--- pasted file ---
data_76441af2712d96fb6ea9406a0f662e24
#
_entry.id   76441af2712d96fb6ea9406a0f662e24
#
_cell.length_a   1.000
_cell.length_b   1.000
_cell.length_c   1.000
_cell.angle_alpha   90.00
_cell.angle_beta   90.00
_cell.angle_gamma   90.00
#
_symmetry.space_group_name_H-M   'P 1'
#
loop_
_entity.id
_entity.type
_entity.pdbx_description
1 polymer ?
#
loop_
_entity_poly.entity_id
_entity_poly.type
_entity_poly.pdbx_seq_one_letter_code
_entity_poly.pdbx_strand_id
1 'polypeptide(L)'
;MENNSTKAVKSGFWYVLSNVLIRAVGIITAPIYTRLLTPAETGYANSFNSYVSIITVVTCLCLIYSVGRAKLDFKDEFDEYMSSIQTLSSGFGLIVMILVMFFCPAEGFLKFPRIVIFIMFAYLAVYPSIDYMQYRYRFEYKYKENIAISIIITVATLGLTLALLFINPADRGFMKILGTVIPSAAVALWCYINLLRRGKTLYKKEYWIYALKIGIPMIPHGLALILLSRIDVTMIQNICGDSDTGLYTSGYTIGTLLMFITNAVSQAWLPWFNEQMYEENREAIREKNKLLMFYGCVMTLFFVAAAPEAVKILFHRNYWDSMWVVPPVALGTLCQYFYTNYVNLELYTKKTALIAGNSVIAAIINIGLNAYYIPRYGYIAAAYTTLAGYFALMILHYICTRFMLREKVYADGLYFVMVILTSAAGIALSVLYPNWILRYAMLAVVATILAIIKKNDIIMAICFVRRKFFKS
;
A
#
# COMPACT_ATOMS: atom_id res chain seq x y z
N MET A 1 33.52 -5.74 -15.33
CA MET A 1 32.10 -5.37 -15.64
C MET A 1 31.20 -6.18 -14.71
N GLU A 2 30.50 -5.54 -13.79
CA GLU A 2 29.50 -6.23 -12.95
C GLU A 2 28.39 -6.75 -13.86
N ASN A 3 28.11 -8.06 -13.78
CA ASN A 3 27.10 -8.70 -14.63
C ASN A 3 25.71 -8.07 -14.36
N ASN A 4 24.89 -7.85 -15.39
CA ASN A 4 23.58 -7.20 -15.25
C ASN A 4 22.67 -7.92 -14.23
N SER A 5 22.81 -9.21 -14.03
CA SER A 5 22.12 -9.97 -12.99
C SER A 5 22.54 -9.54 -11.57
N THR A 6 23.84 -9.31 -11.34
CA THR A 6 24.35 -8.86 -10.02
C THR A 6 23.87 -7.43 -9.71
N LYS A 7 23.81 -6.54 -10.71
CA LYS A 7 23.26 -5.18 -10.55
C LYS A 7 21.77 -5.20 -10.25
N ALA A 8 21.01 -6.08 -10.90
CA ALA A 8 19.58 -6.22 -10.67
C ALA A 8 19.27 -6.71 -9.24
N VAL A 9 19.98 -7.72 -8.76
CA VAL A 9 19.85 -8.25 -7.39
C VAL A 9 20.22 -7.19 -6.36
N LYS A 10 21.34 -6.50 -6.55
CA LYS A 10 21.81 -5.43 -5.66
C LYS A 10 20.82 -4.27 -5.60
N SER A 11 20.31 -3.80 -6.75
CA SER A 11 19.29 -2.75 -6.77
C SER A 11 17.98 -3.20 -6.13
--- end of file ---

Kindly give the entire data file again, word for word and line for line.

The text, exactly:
data_76441af2712d96fb6ea9406a0f662e24
#
_entry.id   76441af2712d96fb6ea9406a0f662e24
#
_cell.length_a   1.000
_cell.length_b   1.000
_cell.length_c   1.000
_cell.angle_alpha   90.00
_cell.angle_beta   90.00
_cell.angle_gamma   90.00
#
_symmetry.space_group_name_H-M   'P 1'
#
loop_
_entity.id
_entity.type
_entity.pdbx_description
1 polymer ?
#
loop_
_entity_poly.entity_id
_entity_poly.type
_entity_poly.pdbx_seq_one_letter_code
_entity_poly.pdbx_strand_id
1 'polypeptide(L)'
;MENNSTKAVKSGFWYVLSNVLIRAVGIITAPIYTRLLTPAETGYANSFNSYVSIITVVTCLCLIYSVGRAKLDFKDEFDEYMSSIQTLSSGFGLIVMILVMFFCPAEGFLKFPRIVIFIMFAYLAVYPSIDYMQYRYRFEYKYKENIAISIIITVATLGLTLALLFINPADRGFMKILGTVIPSAAVALWCYINLLRRGKTLYKKEYWIYALKIGIPMIPHGLALILLSRIDVTMIQNICGDSDTGLYTSGYTIGTLLMFITNAVSQAWLPWFNEQMYEENREAIREKNKLLMFYGCVMTLFFVAAAPEAVKILFHRNYWDSMWVVPPVALGTLCQYFYTNYVNLELYTKKTALIAGNSVIAAIINIGLNAYYIPRYGYIAAAYTTLAGYFALMILHYICTRFMLREKVYADGLYFVMVILTSAAGIALSVLYPNWILRYAMLAVVATILAIIKKNDIIMAICFVRRKFFKS
;
A
#
# COMPACT_ATOMS: atom_id res chain seq x y z
N MET A 1 33.52 -5.74 -15.33
CA MET A 1 32.10 -5.37 -15.64
C MET A 1 31.20 -6.18 -14.71
N GLU A 2 30.50 -5.54 -13.79
CA GLU A 2 29.50 -6.23 -12.95
C GLU A 2 28.39 -6.75 -13.86
N ASN A 3 28.11 -8.06 -13.78
CA ASN A 3 27.10 -8.70 -14.63
C ASN A 3 25.71 -8.07 -14.36
N ASN A 4 24.89 -7.85 -15.39
CA ASN A 4 23.58 -7.20 -15.25
C ASN A 4 22.67 -7.92 -14.23
N SER A 5 22.81 -9.21 -14.03
CA SER A 5 22.12 -9.97 -12.99
C SER A 5 22.54 -9.54 -11.57
N THR A 6 23.84 -9.31 -11.34
CA THR A 6 24.35 -8.86 -10.02
C THR A 6 23.87 -7.43 -9.71
N LYS A 7 23.81 -6.54 -10.71
CA LYS A 7 23.26 -5.18 -10.55
C LYS A 7 21.77 -5.20 -10.25
N ALA A 8 21.01 -6.08 -10.90
CA ALA A 8 19.58 -6.22 -10.67
C ALA A 8 19.27 -6.71 -9.24
N VAL A 9 19.98 -7.72 -8.76
CA VAL A 9 19.85 -8.25 -7.39
C VAL A 9 20.22 -7.19 -6.36
N LYS A 10 21.34 -6.50 -6.55
CA LYS A 10 21.81 -5.43 -5.66
C LYS A 10 20.82 -4.27 -5.60
N SER A 11 20.31 -3.80 -6.75
CA SER A 11 19.29 -2.75 -6.77
C SER A 11 17.98 -3.20 -6.13